• The GDP of the City of London is equivalent to that of Switzerland/

  • The population densities of four of the cities: Cario- 36,500 people per square kilometer; Mumbai- 34,000 ppl/km2, Mexico City- 5,800 ppl/km2, London- 4,500 ppl/km2

  • 95% of those moving to London since 1995 were born outside the UK

For more stats and facts, check out the Global Cities exhibit’s webpage.

Now consider that last fact: almost all newcomers to London come from outside the UK. And really, it’s the diversity of this place that I love so much although it causes its own problems.

Consider my thoughts from a blog entry I was intending to post the other week but never got around to:

“Drip, drop, gush. Frustration and anger crept into my esprit with every drop of rain.

“Il pleut. And on this 下雨天 dominated by grey skies and gusty winds, the last thing that I wanted to do was leave the house. Alas, I had agreed to a double shift (that’s 10 hours!) at the ‘chocolate factory’, and so I grudgingly trudged out the door. Which isn’t when my problems began, to be sure, but was certainly when they were exacerbated.

“As I’m sure most of you know by this point, on Thursday evening/Friday early morning (29 June 2007), a car loaded with petrol, nails, and a detonator was found outside a London nightclub near Picadilly Circus. A second was also reportedly found later that morning. Luckily police worked to diffuse the bomb before anybody was seriously injured (and it appears that it would have caused a significant number of casualties). Later that weekend, another set of bombers tried to attack at the Glasgow airport.

“‘Insouciance’ was the word the IHT used to describe the general reaction of Londoners, and I couldn’t think of a more apt description. Sure it was a talking point for the last couple of days, but since the bomb didn’t actually explode, it’s almost too hypothetical to feel strongly about. Sure, I was at a nightclub in Leicester Square at the time, but that’s a good 500 meters away from the explosive device, and therefore I was well out of harms way. And anyway, the Valentine’s Day bombings in Manila a couple of years ago was a much closer call for me.”

And yet, that rainy weekend day, after much frustration, it all melted away at the sight of the London Eye on my evening commute home. It was the day of the Gay Pride Parade in London and as such, London was trying to be in a celebratory mood. I, on the other hand, was in a dour mood. It was raining. I had to work. My Internet at home still wasn’t working. Traffic was a nightmare between parts blocked off for investigation into the bombings and the parade wending its way through London’s streets. But on the bus ride home, I turned my head to the left as we crossed over the river to see the London Eye lit up in rainbow colours.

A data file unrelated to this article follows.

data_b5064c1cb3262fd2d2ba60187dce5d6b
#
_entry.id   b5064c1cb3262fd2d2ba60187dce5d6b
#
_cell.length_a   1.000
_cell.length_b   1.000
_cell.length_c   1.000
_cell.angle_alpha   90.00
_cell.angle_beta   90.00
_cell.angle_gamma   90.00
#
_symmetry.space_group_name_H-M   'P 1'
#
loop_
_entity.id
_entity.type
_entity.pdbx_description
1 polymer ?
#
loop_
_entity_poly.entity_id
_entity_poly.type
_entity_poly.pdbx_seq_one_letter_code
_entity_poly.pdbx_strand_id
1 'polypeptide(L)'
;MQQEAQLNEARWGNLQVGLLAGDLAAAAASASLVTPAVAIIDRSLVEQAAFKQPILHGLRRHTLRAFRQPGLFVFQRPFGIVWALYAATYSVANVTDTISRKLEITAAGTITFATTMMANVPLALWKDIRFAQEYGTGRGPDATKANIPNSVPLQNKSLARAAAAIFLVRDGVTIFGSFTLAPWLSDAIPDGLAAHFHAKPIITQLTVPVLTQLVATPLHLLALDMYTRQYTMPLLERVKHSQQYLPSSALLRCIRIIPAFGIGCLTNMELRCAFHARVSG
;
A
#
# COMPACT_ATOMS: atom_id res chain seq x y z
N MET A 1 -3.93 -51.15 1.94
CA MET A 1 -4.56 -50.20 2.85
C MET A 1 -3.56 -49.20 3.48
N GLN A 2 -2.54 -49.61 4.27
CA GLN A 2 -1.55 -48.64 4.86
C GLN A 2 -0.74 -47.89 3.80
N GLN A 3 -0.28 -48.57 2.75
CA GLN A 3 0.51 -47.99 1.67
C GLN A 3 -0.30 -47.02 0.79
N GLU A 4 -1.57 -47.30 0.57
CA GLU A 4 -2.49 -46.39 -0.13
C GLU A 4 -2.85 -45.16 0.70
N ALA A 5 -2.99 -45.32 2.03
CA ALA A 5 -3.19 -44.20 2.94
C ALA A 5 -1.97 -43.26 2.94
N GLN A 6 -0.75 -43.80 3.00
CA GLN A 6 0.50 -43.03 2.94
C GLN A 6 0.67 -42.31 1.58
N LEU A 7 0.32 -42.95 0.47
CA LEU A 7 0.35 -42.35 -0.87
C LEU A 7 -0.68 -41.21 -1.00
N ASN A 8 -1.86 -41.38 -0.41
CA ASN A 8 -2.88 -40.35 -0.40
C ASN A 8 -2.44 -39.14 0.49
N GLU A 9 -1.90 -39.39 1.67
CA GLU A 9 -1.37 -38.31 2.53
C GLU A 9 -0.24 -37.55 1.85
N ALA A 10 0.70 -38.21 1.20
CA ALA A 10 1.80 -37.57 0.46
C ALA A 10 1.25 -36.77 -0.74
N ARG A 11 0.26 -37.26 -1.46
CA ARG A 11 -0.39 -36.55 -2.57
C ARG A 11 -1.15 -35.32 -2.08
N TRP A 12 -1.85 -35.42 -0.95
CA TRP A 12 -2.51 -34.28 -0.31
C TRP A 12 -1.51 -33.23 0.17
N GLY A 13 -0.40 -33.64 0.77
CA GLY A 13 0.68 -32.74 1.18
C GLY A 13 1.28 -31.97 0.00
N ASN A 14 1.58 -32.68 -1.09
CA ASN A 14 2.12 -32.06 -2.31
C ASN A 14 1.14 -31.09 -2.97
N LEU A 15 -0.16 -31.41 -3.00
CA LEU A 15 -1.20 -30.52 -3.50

To see that through such crap London could still band together, put a finger up to the world, and celebrate its diversity made me proud to be a Londoner. My incessant internal grumblings simply evaporated at the sight. The weight of an overbearing London ceased, sublimating into the cool night.

My parents were concerned about the almost bombings, but the fact of the matter is that in London we had it lucky.

The following Tuesday, several ‘al-Qaeda’ (supposedly) members attacked a convoy of Spanish tourists in Yemen. For a short IHT article describing what happened, see Survivors describe bombing attack in Yemen as 'an absolute nightmare'.

One of my Dutch friends here in London was engaged to the owner of the travel company that was taking the Spanish tourists to an ancient temple in the region of Marib. He lost two of his friends and colleagues who were driving the cars in the convoy. He lost seven tourists. He was dragged in for questioning by Yemeni police (though ultimately cleared of any wrongdoing).

The families of the Yemeni victims, though, lost not only husbands/sons/brothers but also the main breadwinners in the family, not to mention the cars they drove which were the family’s main source of income.

It is these people and their families about whom we should be concerned—innocent victims of a political crime. Not a focus on the potentiality of the ‘almost’ that is most certainly exaggerated in the media. For example, both free evening London papers lead with a headline like: ‘1700 threatened in terrorist attack’ that Friday, with 1700 the capacity of the club that was targeted. Certainly the club was not at full capacity on a Thursday evening! But what’s the bigger number? What’s the better story?

Labels: , , ,

Monday, July 16, 2007

Overheard in London

"It's not about me, myself and I, mate. That's Jim Carey."